State agency audit criticizes the actions of BCCC trustees

College board's power over faculty, hiring faulted

December 04, 2004|By Jason Song | Jason Song,SUN STAFF

The state agency that oversees Maryland's colleges and universities has found questionable hiring practices and a culture of "pervasive paranoia" at Baltimore's troubled community college and recommends that state lawmakers limit the authority of the school's trustees.

The findings are included in an audit by the Maryland Higher Education Commission, which has been reviewing Baltimore City Community College since summer. The school's president resigned in May after a report by the nonprofit Abell Foundation criticized BCCC's academic performance. The campus has the lowest graduation and transfer rate of any two-year college in the state.

The MHEC audit is scheduled to be released Monday. A copy was obtained by The Sun.

The audit is especially critical of the college's 11-member board of trustees.

BCCC, which has about 26,000 students, is the only community college in Maryland that is run by the state. And because state law places few limits on the school's board of trustees, some effectively ran the college for several months and helped foster a fearful environment, the audit found.

State Sen. Ralph M. Hughes, a Baltimore Democrat, said yesterday that he and other members of the city delegation will sponsor legislation to clearly define the trustees' power. "They can't be hiring and firing and such things," Hughes said. "We'll put in a bill to address that and make sure they are like every other college."

Richard M. Turner III, the school's interim president, declined to answer questions yesterday. Dorothea T. Colvin, the vice president of institutional advancement, declined to answer questions but read a statement. "We have an opportunity to take corrective action," she said.

The audit was written by MHEC administrators after they visited the school in August. They concluded that BCCC was a disorganized institution where administrators were constantly being fired or resigning. "As a result, the College has had difficulty in maintaining consistency in its level of operations and communication has been ineffective and almost ceased," the report says.

The administrative void led to questionable hiring practices, the audit found. In fall 2002, the school had 122 full-time faculty members, a slight increase since 1994. During the same period, the number of part-time faculty increased from 275 to 460, the biggest increase of any community college in Maryland, according to the audit.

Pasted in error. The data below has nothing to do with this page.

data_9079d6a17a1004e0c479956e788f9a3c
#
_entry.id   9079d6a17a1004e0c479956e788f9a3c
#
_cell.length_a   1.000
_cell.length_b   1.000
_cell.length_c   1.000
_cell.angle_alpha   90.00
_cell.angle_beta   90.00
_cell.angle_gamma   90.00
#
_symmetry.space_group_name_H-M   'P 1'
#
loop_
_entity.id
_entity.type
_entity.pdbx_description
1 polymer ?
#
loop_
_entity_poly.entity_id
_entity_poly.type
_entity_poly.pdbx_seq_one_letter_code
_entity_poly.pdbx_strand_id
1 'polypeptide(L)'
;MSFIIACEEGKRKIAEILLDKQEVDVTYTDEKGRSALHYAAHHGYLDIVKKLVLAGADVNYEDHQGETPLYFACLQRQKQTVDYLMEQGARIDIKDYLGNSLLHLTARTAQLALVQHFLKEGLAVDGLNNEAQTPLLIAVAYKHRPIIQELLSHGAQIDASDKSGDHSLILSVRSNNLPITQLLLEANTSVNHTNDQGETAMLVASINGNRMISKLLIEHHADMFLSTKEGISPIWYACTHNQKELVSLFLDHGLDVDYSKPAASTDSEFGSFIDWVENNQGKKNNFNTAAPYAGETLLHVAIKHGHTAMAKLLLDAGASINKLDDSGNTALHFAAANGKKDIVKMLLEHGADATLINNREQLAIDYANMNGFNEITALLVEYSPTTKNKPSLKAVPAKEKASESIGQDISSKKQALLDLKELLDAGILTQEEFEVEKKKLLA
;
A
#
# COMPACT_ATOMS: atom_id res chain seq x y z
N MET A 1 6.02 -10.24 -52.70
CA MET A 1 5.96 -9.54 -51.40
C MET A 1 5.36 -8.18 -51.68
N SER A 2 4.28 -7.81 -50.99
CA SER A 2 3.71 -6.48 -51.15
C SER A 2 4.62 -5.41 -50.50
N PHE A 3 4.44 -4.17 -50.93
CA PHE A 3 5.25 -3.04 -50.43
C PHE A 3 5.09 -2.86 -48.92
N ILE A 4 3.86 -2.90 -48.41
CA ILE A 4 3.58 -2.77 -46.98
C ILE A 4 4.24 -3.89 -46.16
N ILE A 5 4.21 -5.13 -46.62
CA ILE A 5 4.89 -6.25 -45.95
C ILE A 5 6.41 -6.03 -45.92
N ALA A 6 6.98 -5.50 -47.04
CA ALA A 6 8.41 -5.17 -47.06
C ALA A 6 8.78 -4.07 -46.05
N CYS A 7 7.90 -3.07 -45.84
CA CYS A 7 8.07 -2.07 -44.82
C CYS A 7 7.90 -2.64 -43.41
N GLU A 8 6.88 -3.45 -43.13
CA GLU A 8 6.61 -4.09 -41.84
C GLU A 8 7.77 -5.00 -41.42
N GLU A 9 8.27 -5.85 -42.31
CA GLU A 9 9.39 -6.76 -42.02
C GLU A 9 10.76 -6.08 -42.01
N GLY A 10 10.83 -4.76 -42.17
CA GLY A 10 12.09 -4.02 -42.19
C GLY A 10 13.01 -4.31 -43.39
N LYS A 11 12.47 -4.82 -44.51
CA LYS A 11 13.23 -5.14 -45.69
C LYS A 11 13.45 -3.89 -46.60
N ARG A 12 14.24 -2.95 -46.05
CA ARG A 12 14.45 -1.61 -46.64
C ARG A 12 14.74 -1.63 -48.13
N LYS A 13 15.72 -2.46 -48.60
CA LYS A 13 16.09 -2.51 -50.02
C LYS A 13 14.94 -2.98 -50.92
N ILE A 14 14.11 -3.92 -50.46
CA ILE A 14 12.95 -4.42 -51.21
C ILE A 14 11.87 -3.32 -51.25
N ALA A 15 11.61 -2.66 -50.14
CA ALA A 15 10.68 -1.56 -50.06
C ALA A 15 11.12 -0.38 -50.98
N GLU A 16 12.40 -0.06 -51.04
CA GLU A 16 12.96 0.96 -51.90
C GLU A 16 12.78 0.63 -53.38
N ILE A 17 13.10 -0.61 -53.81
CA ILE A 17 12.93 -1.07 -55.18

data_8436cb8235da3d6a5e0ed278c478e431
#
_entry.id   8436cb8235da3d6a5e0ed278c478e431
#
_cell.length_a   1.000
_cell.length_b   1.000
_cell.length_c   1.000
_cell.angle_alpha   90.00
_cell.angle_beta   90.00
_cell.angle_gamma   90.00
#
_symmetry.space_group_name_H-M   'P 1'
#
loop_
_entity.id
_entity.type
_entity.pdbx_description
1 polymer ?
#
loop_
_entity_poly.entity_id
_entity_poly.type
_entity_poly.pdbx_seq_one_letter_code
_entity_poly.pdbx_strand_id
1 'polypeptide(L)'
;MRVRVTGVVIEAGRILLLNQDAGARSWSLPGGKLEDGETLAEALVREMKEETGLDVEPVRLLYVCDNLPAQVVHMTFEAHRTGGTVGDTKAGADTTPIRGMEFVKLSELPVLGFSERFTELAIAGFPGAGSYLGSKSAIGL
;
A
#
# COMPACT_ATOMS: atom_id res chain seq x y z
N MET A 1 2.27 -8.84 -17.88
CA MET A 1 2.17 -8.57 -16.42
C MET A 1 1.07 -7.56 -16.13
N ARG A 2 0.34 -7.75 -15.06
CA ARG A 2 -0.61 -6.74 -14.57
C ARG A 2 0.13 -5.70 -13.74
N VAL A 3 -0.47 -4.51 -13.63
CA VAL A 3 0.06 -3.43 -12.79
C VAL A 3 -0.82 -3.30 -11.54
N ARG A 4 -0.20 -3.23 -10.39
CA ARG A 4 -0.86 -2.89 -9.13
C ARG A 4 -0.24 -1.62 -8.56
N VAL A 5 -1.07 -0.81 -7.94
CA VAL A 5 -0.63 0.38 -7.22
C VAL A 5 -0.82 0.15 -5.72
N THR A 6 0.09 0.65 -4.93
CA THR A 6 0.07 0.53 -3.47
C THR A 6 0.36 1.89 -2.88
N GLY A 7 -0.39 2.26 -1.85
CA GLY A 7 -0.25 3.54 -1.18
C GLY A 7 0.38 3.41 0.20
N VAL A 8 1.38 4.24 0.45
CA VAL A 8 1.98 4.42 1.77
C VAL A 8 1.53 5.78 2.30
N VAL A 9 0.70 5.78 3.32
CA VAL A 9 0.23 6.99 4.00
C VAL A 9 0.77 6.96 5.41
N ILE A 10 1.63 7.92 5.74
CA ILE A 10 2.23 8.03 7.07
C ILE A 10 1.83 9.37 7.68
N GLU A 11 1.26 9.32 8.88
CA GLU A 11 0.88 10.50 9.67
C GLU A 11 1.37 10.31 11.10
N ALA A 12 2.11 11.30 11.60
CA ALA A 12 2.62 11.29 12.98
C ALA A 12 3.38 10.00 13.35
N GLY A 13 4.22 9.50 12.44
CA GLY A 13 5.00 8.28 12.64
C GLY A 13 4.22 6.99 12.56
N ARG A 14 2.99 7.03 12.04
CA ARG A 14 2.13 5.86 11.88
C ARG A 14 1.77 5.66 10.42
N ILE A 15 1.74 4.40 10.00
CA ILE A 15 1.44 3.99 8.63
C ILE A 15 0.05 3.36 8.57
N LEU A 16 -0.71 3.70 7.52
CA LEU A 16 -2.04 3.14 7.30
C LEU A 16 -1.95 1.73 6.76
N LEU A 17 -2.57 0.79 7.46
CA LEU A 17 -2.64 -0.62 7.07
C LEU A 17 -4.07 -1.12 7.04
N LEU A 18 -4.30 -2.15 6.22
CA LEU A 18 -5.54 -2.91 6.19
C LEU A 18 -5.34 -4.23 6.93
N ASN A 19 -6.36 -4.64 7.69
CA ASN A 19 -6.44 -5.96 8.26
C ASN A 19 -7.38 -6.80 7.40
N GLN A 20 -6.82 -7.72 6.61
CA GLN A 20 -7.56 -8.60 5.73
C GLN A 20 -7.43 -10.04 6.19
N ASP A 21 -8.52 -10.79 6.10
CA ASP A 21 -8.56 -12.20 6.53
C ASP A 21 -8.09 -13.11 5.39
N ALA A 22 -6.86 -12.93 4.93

"This steep increase in part-time faculty raises questions of adequate supervision and academic quality controls," the audit states.

The disorder worsened after President Sylvester E. McKay resigned in May, according to the audit. Three vice presidents assumed day-to-day responsibility while school officials searched for a replacement, but most decisions were being made by James E. Harris Sr., the chairman of the school's board of trustees, the report says.

Harris "established an office in the presidential suite on the Liberty campus and reviewed the day-to-day activities of not only the three vice presidents but also of other administrators," the audit said.

Harris, who has since resigned from the board, said yesterday that he deferred to the vice presidents. "They were running the school," he said.

After reviewing the board's conduct, MHEC officials concluded that the trustees did not break any laws. "But they overstepped the bounds of good procedure and we'd like to make sure that doesn't happen again," said Calvin W. Burnett, the state secretary of higher education.

Three new trustees have been added since August. "It seems like they're working to turn things around," Burnett said.

The report found that the turbulence has had a poor effect on faculty morale. There was a "pervasive paranoia among faculty and staff to which the Team was repeatedly exposed. Many faculty and staff were afraid to voice opinions in public forums for fear of retribution and firing," the report states.

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